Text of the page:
Fondja Wandji Y.D.,University of Paris Dauphine
Energy Policy | Year: 2013

The aim of this paper is to study the nature of the relationship between energy consumption and economic growth in Cameroon through a three-step approach: (i) Study the stationarity of the chronic, (ii) test of causality between variables and (iii) estimate the appropriate model. The study concludes in a non-stationarity of the series. Using the data in first difference, the Granger causality test yields a strong evidence for unidirectional causality running from OIL to GDP. Cointegration tests also show that these two series are co-integrated and the Error Correction Model (ECM) reveals that every percentage increase in Oil products consumption increases economic growth by around 1.1%. This result confirms the intuition that an economic policy aimed at improving energy supply will necessarily have a positive impact on economic growth. On the other side, a lack of energy is a major bottleneck for further economic development in Cameroon. © 2013 Elsevier Ltd. Source

Peyre G.,University of Paris Dauphine
IEEE Transactions on Signal Processing | Year: 2010

This paper proposes a best basis extension of compressed sensing recovery. Instead of regularizing the compressed sensing inverse problem with a sparsity prior in a fixed basis, our framework makes use of sparsity in a tree-structured dictionary of orthogonal bases. A new iterative thresholding algorithm performs both the recovery of the signal and the estimation of the best basis. The resulting reconstruction from compressive measurements optimizes the basis to the structure of the sensed signal. Adaptivity is crucial to capture the regularity of complex natural signals. Numerical experiments on sounds and geometrical images indeed show that this best basis search improves the recovery with respect to fixed sparsity priors. © 2006 IEEE. Source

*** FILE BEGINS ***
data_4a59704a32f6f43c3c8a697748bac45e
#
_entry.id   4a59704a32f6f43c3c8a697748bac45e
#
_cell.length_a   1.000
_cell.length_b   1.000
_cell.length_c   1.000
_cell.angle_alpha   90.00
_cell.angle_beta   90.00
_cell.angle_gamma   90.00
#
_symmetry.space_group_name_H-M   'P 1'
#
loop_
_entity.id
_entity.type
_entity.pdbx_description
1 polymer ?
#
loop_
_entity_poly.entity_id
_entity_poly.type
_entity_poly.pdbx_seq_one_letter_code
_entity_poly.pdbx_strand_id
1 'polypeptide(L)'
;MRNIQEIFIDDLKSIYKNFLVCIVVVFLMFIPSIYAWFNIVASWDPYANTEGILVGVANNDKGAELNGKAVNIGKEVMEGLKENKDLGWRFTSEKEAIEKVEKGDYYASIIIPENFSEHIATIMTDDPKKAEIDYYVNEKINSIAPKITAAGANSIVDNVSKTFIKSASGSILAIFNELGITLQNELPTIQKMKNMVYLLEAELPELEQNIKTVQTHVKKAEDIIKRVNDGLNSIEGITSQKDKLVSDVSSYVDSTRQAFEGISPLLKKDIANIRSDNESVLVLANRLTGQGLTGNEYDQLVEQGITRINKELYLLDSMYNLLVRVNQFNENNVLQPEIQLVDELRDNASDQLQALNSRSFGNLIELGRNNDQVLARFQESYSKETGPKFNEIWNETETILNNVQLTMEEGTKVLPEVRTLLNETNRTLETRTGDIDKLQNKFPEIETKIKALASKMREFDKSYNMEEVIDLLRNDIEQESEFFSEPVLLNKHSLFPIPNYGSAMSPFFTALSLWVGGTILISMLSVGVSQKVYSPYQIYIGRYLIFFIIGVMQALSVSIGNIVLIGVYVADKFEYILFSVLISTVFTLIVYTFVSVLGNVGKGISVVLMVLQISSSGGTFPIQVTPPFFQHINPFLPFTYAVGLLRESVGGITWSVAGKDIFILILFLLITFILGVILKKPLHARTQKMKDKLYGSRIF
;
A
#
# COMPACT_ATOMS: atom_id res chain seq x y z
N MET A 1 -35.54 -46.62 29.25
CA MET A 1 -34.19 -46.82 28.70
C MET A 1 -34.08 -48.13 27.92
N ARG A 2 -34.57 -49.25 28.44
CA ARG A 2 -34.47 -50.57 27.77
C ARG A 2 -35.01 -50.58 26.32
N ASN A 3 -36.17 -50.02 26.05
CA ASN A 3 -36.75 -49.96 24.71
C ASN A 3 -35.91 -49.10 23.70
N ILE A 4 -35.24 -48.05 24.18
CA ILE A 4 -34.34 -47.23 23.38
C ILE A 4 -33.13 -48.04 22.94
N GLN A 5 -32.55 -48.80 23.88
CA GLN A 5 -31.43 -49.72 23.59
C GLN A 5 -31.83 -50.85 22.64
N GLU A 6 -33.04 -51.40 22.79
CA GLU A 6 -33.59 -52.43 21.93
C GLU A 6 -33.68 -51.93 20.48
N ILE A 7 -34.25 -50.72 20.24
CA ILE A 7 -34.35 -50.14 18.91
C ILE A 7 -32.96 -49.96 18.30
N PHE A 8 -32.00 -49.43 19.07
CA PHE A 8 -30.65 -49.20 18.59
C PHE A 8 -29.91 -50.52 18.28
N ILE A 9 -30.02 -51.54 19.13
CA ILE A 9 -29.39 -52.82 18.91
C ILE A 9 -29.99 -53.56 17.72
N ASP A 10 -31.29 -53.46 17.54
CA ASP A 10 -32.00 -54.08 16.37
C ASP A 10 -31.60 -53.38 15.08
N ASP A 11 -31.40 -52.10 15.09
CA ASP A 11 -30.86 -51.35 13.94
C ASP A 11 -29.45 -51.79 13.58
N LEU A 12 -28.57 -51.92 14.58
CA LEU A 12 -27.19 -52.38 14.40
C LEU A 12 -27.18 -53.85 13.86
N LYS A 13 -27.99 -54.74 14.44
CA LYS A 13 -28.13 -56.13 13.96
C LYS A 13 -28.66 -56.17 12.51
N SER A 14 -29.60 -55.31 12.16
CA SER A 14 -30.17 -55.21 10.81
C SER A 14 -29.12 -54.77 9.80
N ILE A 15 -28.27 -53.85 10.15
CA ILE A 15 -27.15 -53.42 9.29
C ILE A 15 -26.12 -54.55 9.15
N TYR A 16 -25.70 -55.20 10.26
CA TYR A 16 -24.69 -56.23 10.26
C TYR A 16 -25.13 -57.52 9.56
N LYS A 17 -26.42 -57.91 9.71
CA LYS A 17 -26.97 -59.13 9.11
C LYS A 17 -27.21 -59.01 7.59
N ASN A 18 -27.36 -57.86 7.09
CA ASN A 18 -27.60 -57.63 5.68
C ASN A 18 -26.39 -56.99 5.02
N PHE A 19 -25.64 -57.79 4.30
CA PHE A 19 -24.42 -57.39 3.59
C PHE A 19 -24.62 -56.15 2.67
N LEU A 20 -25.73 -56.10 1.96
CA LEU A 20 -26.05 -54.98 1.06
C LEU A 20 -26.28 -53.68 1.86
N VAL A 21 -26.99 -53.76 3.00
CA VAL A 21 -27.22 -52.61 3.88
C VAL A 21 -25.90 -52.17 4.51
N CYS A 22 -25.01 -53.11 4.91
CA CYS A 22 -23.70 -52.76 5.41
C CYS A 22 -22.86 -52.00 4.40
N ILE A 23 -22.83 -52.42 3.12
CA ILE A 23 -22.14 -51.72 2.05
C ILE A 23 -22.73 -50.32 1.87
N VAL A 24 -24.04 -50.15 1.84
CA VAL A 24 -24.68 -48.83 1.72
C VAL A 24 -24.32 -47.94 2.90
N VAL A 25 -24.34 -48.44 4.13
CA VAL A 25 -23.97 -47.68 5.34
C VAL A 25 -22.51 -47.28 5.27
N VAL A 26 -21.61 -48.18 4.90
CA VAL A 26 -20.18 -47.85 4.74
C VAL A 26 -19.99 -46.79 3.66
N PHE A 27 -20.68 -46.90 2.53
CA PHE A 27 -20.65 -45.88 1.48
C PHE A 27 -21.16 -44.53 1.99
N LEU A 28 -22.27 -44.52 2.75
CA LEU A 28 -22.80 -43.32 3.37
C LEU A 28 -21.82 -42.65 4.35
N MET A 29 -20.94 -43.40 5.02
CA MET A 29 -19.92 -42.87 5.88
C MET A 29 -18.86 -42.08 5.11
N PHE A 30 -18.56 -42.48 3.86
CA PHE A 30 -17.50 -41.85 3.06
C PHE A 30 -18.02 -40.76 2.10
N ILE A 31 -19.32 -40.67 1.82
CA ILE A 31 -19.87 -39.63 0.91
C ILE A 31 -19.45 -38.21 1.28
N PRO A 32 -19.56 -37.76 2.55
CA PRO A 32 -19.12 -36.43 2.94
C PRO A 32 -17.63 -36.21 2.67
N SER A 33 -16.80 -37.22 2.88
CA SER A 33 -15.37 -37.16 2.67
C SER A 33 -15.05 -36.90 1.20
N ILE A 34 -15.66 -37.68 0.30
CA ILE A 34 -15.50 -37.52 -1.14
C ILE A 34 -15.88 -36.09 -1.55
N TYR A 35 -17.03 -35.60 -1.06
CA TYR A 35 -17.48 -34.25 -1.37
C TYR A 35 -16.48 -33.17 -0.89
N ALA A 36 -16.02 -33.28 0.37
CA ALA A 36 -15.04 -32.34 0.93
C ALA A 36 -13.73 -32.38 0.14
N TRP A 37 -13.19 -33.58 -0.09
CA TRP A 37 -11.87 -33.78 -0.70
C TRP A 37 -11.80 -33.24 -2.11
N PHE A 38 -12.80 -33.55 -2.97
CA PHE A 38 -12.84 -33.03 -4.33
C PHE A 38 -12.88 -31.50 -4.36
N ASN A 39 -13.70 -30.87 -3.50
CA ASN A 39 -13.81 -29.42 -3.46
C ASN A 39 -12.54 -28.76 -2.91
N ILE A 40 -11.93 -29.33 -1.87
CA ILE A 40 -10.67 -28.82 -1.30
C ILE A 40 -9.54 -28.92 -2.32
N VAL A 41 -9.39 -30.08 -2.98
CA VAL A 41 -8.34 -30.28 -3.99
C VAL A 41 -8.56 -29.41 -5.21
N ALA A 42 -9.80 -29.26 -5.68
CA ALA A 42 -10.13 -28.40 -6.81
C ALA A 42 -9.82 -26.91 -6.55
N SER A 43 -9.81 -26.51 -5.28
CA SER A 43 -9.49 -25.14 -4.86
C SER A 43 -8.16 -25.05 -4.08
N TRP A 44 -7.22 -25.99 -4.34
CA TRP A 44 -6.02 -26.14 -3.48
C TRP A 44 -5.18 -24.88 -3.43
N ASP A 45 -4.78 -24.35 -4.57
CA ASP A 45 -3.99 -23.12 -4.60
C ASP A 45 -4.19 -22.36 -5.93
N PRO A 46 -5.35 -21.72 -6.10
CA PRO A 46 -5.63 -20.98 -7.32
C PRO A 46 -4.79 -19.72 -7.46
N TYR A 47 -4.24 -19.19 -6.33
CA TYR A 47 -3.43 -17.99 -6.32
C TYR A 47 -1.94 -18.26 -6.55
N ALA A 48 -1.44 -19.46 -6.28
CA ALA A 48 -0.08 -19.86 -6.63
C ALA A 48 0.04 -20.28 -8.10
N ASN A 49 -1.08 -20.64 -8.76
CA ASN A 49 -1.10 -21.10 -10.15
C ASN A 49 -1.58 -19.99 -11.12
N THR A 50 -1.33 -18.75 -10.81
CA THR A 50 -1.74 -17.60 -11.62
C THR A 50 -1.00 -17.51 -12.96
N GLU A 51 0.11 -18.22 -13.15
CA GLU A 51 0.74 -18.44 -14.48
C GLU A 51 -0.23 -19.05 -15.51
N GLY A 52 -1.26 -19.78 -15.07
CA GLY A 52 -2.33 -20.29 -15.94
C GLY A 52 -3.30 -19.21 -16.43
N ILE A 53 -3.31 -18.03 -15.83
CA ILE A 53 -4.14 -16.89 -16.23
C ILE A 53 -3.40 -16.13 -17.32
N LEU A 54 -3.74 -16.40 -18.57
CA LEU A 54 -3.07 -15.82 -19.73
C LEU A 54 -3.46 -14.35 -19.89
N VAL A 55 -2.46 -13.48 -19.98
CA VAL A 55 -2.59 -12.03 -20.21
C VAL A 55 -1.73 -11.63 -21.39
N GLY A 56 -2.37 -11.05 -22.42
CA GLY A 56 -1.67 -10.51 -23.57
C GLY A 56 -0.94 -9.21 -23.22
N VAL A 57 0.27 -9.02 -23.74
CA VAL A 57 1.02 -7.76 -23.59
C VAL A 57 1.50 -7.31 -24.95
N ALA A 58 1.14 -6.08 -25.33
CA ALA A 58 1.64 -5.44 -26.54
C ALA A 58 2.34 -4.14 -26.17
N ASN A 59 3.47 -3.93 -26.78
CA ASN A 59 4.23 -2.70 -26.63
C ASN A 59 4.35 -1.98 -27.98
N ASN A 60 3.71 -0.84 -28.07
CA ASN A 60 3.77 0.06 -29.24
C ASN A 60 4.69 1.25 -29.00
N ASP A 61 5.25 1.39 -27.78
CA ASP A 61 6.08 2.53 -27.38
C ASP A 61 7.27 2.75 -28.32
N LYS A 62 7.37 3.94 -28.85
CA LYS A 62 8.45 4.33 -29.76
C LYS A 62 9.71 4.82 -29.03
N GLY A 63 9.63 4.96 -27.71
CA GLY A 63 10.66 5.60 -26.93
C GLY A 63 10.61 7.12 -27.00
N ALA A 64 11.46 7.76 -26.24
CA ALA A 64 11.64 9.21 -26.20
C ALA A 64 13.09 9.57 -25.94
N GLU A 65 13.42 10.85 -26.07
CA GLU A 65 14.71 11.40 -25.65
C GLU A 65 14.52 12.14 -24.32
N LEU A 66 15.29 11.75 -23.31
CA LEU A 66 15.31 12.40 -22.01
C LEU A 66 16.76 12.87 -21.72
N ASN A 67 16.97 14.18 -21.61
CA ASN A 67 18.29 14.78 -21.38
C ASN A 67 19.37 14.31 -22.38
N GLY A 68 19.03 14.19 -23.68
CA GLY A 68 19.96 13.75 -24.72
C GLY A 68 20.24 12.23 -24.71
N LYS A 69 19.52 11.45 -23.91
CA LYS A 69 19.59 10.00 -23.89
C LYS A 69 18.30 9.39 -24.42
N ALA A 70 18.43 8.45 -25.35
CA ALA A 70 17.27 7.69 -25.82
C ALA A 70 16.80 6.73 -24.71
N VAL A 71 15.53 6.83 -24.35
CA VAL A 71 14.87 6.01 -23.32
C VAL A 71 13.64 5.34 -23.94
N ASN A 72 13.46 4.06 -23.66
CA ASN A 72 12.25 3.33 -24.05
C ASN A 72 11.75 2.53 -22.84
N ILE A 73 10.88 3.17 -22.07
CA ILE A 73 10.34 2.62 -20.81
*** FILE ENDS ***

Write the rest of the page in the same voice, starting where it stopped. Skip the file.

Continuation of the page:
Peyre G.,University of Paris Dauphine
IEEE Transactions on Pattern Analysis and Machine Intelligence | Year: 2010

This paper proposes a new method to synthesize and inpaint geometric textures. The texture model is composed of a geometric layer that drives the computation of a new grouplet transform. The geometry is an orientation flow that follows the patterns of the texture to analyze or synthesize. The grouplet transform extends the original construction of Mallat [1] and is adapted to the modeling of natural textures. Each grouplet atoms is an elongated stroke located along the geometric flow. These atoms exhibit a wide range of lengths and widths, which is important to match the variety of structures present in natural images. Statistical modeling and sparsity optimization over these grouplet coefficients enable the synthesis of texture patterns along the flow. This paper explores texture inpainting and texture synthesis, which both require the joint optimization of the geometric flow and the grouplet coefficients. © 2010 IEEE. Source